Headache toon
Think about this for a moment, what do you do when you have a headache?
Most people will reject the pain out of hand. Many will curse it and wonder what
they did to deserve it, (assuming they didn’t drink a bottle of wine the night before).    

 There is another approach that may help; Examine the pain. where exactly in your head is it? The temples? (Have you ever wondered why each side of your head is called a temple?) Over your eyes? At the base of your skull? All over your head?


What is the nature of the pain? Is it dull aching? Is it throbbing, stabbing, lancing Burning, Screaming, agonising?

Can you tell where it’s coming from? Is it just there? Or can you discern a faint link to your neck? Or shoulders?


Does the pain come on only in certain situations? With certain activities? Is there any pattern to it? Could it be linked to types of food, water or lack of either? Is it only at certain times? Have you started taking any medication? Could there be a link there?


suboccipital toonThese are all important questions that could make all the difference in being able to resolve the problem. They involve some of the many factors involved in headaches, primarily because they can lead to tension in the sub occipital muscles. ( See to the left in red, the muscles at the base of your skull where your neck joins the back of your head)
The sub occipital muscles

Sub occipital muscles become tight for the same reason that all muscles do, and cause the same reaction. (see why do muscles hurt?) the difference here is that these small, but incredibly powerful muscles attach directly to the facia that covers your skull, facia is connective tissue that in this case covers your skull like a glove and is at least a quarter of an inch thick! What you feel when you push your fingers onto the hard surface of the skull is not the bone under the skin, but a thick, dense layer of connective tissue or facia called an aponeurosis. When the sub occipital muscles go into a progressive spasm they pull the aponeurosis tightly onto the skull reducing blood flow and causing pain. Particularly in certain positions or activities. The pain may be behind the eyes, or in the temples or in the back of the head.


sub occipital tension toonUp to 98% of headaches are caused by sub occipital muscle spasm, and relieving the headaches is as simple as removing the spasm.


Of course, the questions I asked earlier are important because we need to know what led to the sub occipital spasm! All of the subjects mentioned can be a factor, and there are others as well. These factors need to be identified and rectified. Then treatment will almost certainly be effective. It will most likely be effective anyway, but it is always helpful to remove aggravating factors.


Only one or two percent of headaches are caused by the things we are all terrified of, such as tumours or clots or growths, and no matter how long you’ve had headaches for, you are still unlikely to have a nasty reason for head pain, and very likely to have a simple reason for it. (sub occipital tension) which will almost always respond to the correct physical therapy.


There is however one common form of headache that generally will not respond to my kind of work, and that is migraine. Migraines are a true case of  rising  pressure inside the cranium, or skull. Migraines usually have a specific form normally involving extreme head pain, photo-phobia (aversion to light) and nausea (sickness) often accompanied or preceded by what are known as ‘prodromal’ symptoms. This is the appearance of flashing or coloured lights before the eyes and a strange sense of knowing that the migraine is coming.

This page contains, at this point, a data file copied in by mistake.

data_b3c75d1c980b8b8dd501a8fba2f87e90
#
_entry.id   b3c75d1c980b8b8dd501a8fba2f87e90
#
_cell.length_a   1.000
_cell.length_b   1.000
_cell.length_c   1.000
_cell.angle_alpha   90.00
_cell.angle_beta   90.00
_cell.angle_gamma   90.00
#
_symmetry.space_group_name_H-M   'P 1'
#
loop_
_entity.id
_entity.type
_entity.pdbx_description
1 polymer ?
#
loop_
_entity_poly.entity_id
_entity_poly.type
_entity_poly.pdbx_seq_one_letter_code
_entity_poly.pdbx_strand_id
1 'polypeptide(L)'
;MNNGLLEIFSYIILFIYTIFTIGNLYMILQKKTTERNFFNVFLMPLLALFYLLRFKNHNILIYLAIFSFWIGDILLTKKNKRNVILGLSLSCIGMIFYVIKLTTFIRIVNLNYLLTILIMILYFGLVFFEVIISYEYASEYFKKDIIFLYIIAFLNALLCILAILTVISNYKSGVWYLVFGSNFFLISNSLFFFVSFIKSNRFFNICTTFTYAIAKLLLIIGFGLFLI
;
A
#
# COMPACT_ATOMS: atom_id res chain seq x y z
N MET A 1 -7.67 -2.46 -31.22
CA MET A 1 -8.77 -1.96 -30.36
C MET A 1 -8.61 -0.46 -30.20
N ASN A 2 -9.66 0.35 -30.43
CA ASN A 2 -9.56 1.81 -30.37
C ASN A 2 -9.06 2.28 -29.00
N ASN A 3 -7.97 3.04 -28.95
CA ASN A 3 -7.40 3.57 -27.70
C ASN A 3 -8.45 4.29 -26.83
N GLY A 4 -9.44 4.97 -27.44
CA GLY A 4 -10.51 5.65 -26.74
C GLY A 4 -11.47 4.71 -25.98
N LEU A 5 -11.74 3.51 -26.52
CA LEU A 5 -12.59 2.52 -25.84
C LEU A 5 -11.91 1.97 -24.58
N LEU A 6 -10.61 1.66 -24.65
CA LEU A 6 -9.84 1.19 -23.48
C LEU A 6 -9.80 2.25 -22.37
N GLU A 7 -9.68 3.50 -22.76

I have found that migraines can be lessened in intensely and frequency by treatment, but rarely resolved. I remain optimistic that one day I will be more helpful in these cases.
 I have worked with an artist who was getting a variety of head symptoms, the worst of which was double vision, and this was obviously affecting his work. Within a few sessions of relieving tensions in his neck joints, his neck muscles, and in the sub occipital muscles, his vision had completely resolved itself. It turns out that some of his other head and neck symptoms were due to an abscess hidden deep in his jaw, arising from an impacted tooth fragment sustained in an accident nearly 30 years ago!
no headache toonAnother patient had been up at least 3 nights per week, for the preceding 5 years, with headaches so bad they had caused him to vomit. It took 3 months of weekly treatments to fully resolve, but we were encouraged with small improvements each week that justified continuing the treatment. With some maintenance work, he remains free of all but occasional symptoms.
More recently I was asked to see a young lady who had spent the previous two weeks with a headache so excruciating that her doctor had sent her to the hospital. An overnight stay and a cat scan showed no obvious problem so she was sent home with painkillers. When I saw her the symptoms were persisting, with nothing seeming to lessen the intensity over the course of the day.
One treatment following the above guidelines eased most of the symptoms, and a follow up a few days later seemed to completely resolve the problem.


So, your visit will involve, as ever, consultation, examination, and treatment. Treatment will involve looking to relieve sub occipital tension, de-congesting drainage areas from the head and finding and treating the underlying causes of sub occipital tension. This may often involve joint manipulation of the neck and muscle manipulation to the neck, upper back, shoulders, and chest. Sometimes even lower back, hips and pelvis, knees or even feet!


The majority of symptoms will be relieved within one to three treatments, some will take longer.


In all, my success rate for treatment of headaches, remains very high (above 90%) and I recommend 1-3 treatments to determine if I can help you.